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Rep. Flood Testifies in Support of H.J.Res. 109 to Overturn SEC’s SAB 121
SAB 121 upends custody rules for digital assets—weakening consumer protections and impeding financial innovation

Washington, May 6, 2024 -  

Today, Representative Mike Flood (NE-01) appeared before the House Committee on Rules to speak in support of his resolution, H.J.Res. 109, “Providing for congressional disapproval under chapter 8 of title 5, United States Code, of the rule submitted by the Securities and Exchange Commission relating to ‘Staff Accounting Bulletin No. 121.’”

H.J.Res. 109 overturns the SEC’s SAB 121 under the Congressional Review Act (CRA). By overturning SAB 121, the bipartisan resolution ensures consumers are protected by removing roadblocks that prevent highly regulated financial institutions and firms from acting as custodians of digital assets.
Watch Rep. Flood’s testimony here.
Read Rep. Flood’s testimony as prepared for delivery:

“Chairman Burgess and Ranking Member McGovern, thank you for the opportunity to testify today on my bipartisan Resolution, H.J. Res. 109, ‘Providing for congressional disapproval under chapter 8 of title 5, United States Code, of the rule submitted by the Securities and Exchange Commission relating to ‘Staff Accounting Bulletin Number 121.’’

“I’d like to start by thanking Congressman Nickel and Senator Lummis for working with me to introduce this resolution. 

“Since President Biden took office, this Administration has made it a point to test the limits of, and take shortcuts around, the public rulemaking processes. 

“Staff Accounting Bulletin, or SAB, 121 is one such example.

“Let me begin by briefly explaining what a staff accounting bulletin is. Staff accounting bulletins are technical accounting guidance for public entities.

“They’re typically non-controversial in nature and, importantly for this conversation, they are not rules. Guidance is not supposed to dictate a major change in policy; that’s what our notice-and-comment rulemaking process is for.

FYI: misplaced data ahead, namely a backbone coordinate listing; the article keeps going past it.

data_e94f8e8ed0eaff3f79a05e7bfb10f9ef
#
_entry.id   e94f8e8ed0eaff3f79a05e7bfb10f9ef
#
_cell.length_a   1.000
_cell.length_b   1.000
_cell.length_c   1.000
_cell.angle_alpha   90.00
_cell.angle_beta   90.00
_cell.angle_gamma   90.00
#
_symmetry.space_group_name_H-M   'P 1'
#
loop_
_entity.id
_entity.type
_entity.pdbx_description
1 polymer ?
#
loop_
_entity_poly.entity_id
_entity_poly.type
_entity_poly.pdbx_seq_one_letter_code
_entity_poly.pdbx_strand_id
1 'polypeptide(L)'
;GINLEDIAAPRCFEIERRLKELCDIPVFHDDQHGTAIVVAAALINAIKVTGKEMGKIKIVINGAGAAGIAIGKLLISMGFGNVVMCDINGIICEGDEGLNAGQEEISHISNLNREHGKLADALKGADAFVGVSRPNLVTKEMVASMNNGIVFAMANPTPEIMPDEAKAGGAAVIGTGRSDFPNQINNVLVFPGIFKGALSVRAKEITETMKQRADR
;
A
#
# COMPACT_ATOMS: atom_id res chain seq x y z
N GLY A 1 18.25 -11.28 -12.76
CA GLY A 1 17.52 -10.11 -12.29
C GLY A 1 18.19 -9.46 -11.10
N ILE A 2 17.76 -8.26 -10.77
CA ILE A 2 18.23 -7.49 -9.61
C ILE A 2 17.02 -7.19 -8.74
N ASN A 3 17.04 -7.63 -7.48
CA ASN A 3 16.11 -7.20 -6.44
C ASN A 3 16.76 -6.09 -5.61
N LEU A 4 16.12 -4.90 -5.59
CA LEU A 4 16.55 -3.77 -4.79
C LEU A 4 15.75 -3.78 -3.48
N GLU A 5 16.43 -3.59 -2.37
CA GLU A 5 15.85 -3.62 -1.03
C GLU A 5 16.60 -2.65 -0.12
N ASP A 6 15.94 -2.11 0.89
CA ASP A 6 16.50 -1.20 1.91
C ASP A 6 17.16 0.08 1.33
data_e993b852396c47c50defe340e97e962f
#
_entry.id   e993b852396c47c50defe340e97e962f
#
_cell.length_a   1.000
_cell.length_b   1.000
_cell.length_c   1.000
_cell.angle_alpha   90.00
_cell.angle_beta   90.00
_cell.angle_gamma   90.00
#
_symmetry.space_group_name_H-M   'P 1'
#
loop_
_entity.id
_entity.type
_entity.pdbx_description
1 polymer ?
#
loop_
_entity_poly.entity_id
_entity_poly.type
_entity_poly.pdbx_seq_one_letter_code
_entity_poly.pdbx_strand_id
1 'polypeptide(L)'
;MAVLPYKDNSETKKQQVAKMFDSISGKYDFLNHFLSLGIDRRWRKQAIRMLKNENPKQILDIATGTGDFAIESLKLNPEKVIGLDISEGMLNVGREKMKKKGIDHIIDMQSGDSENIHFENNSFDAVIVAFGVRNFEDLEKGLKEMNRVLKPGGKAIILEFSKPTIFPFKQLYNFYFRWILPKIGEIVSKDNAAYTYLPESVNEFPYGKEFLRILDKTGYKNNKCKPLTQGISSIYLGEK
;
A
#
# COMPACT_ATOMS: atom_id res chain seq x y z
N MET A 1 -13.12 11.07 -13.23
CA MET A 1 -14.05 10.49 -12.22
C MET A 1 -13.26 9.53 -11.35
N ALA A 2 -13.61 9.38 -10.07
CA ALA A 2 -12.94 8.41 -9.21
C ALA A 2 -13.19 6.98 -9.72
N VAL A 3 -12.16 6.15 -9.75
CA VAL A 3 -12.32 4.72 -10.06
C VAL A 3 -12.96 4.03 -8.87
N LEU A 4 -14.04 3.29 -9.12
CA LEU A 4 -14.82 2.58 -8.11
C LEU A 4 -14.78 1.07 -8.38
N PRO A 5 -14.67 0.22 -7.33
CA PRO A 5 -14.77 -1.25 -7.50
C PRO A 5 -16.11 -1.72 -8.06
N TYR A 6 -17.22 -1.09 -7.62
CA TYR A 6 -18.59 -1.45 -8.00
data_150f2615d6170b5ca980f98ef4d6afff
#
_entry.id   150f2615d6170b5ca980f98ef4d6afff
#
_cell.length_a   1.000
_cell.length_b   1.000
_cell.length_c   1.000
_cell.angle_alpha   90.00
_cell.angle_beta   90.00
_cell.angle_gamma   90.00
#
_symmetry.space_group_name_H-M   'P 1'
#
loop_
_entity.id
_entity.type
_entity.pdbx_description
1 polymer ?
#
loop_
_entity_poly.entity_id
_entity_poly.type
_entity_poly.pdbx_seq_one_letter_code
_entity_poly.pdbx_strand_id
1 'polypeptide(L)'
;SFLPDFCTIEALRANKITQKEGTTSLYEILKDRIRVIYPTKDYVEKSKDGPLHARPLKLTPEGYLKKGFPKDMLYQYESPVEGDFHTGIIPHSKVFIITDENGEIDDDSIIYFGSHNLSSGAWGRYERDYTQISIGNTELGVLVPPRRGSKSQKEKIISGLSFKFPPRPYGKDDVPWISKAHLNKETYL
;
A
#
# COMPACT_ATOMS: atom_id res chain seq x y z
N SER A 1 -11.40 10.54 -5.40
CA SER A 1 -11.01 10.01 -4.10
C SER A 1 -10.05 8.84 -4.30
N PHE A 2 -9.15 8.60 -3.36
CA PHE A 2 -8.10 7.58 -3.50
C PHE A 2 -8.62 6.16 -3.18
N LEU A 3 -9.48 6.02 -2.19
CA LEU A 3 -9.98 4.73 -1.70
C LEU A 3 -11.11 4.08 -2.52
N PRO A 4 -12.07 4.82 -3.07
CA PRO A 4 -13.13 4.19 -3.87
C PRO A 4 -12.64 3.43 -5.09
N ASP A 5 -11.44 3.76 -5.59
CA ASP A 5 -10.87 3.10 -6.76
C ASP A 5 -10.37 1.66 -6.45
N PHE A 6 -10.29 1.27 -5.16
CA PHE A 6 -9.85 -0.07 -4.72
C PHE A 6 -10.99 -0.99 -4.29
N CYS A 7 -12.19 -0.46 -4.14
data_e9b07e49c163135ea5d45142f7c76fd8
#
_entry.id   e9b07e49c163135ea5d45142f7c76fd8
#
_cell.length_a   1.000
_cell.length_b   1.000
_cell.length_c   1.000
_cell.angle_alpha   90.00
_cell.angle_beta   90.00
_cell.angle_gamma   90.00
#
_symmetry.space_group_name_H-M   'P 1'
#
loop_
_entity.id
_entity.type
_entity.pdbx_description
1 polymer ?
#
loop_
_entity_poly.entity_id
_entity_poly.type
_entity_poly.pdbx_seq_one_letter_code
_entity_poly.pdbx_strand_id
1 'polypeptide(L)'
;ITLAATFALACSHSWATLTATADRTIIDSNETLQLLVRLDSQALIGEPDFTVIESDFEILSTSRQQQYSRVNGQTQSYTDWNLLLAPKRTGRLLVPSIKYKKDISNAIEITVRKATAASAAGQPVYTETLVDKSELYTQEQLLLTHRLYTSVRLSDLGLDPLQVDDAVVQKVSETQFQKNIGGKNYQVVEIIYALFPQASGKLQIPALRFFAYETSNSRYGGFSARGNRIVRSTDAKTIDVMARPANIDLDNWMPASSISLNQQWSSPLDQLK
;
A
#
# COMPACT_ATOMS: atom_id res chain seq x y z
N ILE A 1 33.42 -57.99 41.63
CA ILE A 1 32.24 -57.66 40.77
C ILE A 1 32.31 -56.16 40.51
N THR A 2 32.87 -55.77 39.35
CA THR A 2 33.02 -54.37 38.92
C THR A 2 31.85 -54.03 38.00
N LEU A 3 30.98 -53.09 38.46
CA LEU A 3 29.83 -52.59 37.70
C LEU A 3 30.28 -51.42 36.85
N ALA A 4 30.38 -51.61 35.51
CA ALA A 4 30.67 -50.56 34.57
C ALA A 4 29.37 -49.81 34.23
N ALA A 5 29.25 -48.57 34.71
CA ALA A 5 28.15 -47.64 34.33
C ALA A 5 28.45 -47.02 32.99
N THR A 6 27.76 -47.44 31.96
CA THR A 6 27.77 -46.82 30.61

“However, SAB 121 is different. It’s both a change in policy and a change that’s controversial. You don’t have to take my word for it, the Government Accountability Office decision on SAB 121 was crystal clear: this staff accounting bulletin is a rule for purposes of the Congressional Review Act. Without objection, I’d like to submit the GAO decision letter on SAB 121 into the record.

“It is unfortunate that the SEC would attempt to circumvent the rulemaking process while falsely claiming that SAB 121 is simply non-binding staff-level guidance.  

“SAB 121 sets a disturbing precedent and is not the appropriate vehicle to promulgate accounting guidance for digital asset custodians.   

“It is also alarming that the SEC did not coordinate with the Federal banking agencies. 

“According to a former Chief Accountant of the SEC, ‘[g]enerally, before any SAB is issued, the general content and staff views to be expressed in the SAB are discussed with registrants, accounting firms, standard setting bodies, trade groups, and other agencies.’

“That did not occur here. 

“My bipartisan resolution will help right this wrong and provide Congress with an opportunity to collaborate with the banking regulators and allow the public with the opportunity for comment, which the SEC failed to do the first time.  

“Following the issuance of SAB 121, banks, brokers-dealers, and many other entities are not providing custodial services for digital assets.  

“Given that these institutions have successfully offered custodial services to the traditional financial system for decades, it only makes sense for banks and other financial entities to continue this service for digital assets. 

“Instead, the SEC has impeded this longstanding practice and made safeguarding digital assets prohibitively expensive for trustworthy and highly regulated institutions. 

“A perfect example of the dangerous precedent set by SAB 121 can be found in the SEC’s recent approval of spot Bitcoin Exchange-Traded Products, or ETPs. 

“Of the ETPs that were approved, none have banks acting as their custodian, and all are using the same four non-bank custodians. 

“Our goal should be to bring digital assets under the umbrella of regulated financial institutions and to mitigate any potential risks associated with safeguarding digital assets.

“How can the SEC, in good faith, say they are working to bolster investor protection, when the agency has done the exact opposite with SAB 121? 

“I would also ask the SEC, how does limiting options and incentivizing concentrated risk help protect Americans? 

“The fact is the SEC made a mistake. They did not consult the banking regulators, sought to go around Congress, and deprived Americans of a highly regulated avenue to hold digital assets.

“Not only will my Resolution stop the SEC from running roughshod over the public rulemaking process, but it will also open the flood gates for competition and innovation within the digital asset ecosystem and the U.S. financial system more broadly.

“We cannot allow any agency, especially the SEC, to sidestep the rulemaking process and victimize fledgling industries. 

“I urge the Committee to support the rule and my resolution so we can hold the SEC accountable for its unacceptable overreach.”


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